Wisdom Teeth

Wisdom Teeth

Wisdom teeth are the third set of molars that develop in the back of both the top and bottom jaws of most individuals beginning at about age 12. These teeth commonly begin to come into view (erupt) in the mouth between the ages of 17 and 25 but typically do not have sufficient room to function in the mouth and be adequately cleaned.

Why should the wisdom teeth be removed?

Wisdom TeethThese non-functional teeth can lead to serious health concerns including damage to adjacent teeth, infection and formation of cysts within the jaws. Wisdom teeth removal is generally less complicated and easier to recover from at a younger age because the roots are shorter, the surrounding bone is softer and there is less chance of damaging nearby nerves and other important structures.  Most patients elect to have their wisdom teeth removed while asleep.

While it’s true that some people NEVER get their wisdom teeth and some individuals have no problems with their wisdom teeth when they appear, many people develop what is referred to as “impacted” wisdom teeth, which is a fancy word that describes the fact that there simply isn’t enough room for these teeth to emerge and develop normally.

That’s a huge problem. Impacted wisdom teeth will not only likely grow at a strange angle but can also cause problems that affect your oral health as well as your overall health and well-being. With impacted wisdom teeth, you’ll likely have some pain but could also experience:

  • Damage to a nearby molar
  • Damage to the surrounding bone
  • Gum disease or infection
  • Potential tooth decay in any partially erupted wisdom teeth
  • Cysts around the impacted teeth
  • Interference with orthodontics

What if they’re not causing a problem?

Plenty of people have impacted wisdom teeth that don’t appear to be causing any pain or issues with their oral health in general. So, is it okay to leave those alone or do most specialists take a “better safe than sorry” approach with these teeth?

While there are different schools of thought about this, it’s true that these teeth can still become diseased, even though they can’t be seen. In addition, if there’s no room for them to erupt, chances are there could be problems that pop up in later years, and most oral surgeons will concur that there are fewer risks with surgery when the patient is young than when they are older.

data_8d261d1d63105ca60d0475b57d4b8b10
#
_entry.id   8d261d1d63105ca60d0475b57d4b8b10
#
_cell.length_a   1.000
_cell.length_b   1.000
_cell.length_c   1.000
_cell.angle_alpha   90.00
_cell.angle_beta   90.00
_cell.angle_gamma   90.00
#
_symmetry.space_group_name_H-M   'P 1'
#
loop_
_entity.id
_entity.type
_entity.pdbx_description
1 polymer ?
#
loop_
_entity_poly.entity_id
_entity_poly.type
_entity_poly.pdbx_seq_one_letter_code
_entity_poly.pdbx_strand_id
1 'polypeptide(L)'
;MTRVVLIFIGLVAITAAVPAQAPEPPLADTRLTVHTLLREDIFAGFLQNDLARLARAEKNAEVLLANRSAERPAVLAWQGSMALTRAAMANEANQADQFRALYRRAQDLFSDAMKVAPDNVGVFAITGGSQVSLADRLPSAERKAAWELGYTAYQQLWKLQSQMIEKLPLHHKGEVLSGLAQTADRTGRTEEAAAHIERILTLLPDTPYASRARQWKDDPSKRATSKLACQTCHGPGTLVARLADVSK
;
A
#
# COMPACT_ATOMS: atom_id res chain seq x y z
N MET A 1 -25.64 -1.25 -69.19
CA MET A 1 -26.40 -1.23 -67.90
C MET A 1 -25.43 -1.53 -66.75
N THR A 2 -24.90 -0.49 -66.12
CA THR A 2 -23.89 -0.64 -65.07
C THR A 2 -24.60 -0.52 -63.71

While most extractions don’t result in complications, co-existing conditions in older patients can be a cause for concern with any kind of surgery. So, if your dentist suggests removal, the sooner the better.

Are there risks associated with wisdom teeth extraction?

All surgery carries a certain amount of risk so there’s always a possibility that something could go wrong during or after the procedure. The most common complications could include the following.

  • Patients sometimes experience a dry socket, which is when the blood clot at the site of the tooth extraction fails to develop, or it dislodges or dissolves before the wound has healed. It’s a painful condition that can also cause a foul odor and an unpleasant taste in the mouth. A dry socket should be immediately addressed by your oral surgeon.
  • Patients could potentially get an infection from trapped food particles or bacteria. Keeping the mouth clean is essential.
  • Rarely, damage to gums, other teeth, nerves, or the sinuses could occur.
    Some pain is to be expected with the extraction of wisdom teeth, but if anything seems out of the ordinary, your surgeon or dentist should be contacted immediately. That includes:
  • Severe pain that is not relieved by prescription or over-the-counter pain relievers
  • Excessive bleeding
  • Oozing or pus in the socket
  • Swelling that worsens rather than subsides
  • Fever
  • Difficulty breathing

Questions about the surgery

Once it’s determined that having the wisdom teeth removed is right for you or your child, your dentist or oral surgeon will take the time to explain the procedure to you in detail. He/she will describe:

  • what will be done during the procedure
  • the type of anesthesia/sedation that will be used
  • the length of the procedure
  • recovery time and process
  • pain management
  • eating and drinking after surgery
  • activity after surgery

and much more.

If you have any questions that aren’t answered during your consultation before the surgery, be sure to ask them. Your surgeon wants you to be at ease about the extractions and will do everything possible to make you comfortable before, during, and after the procedure.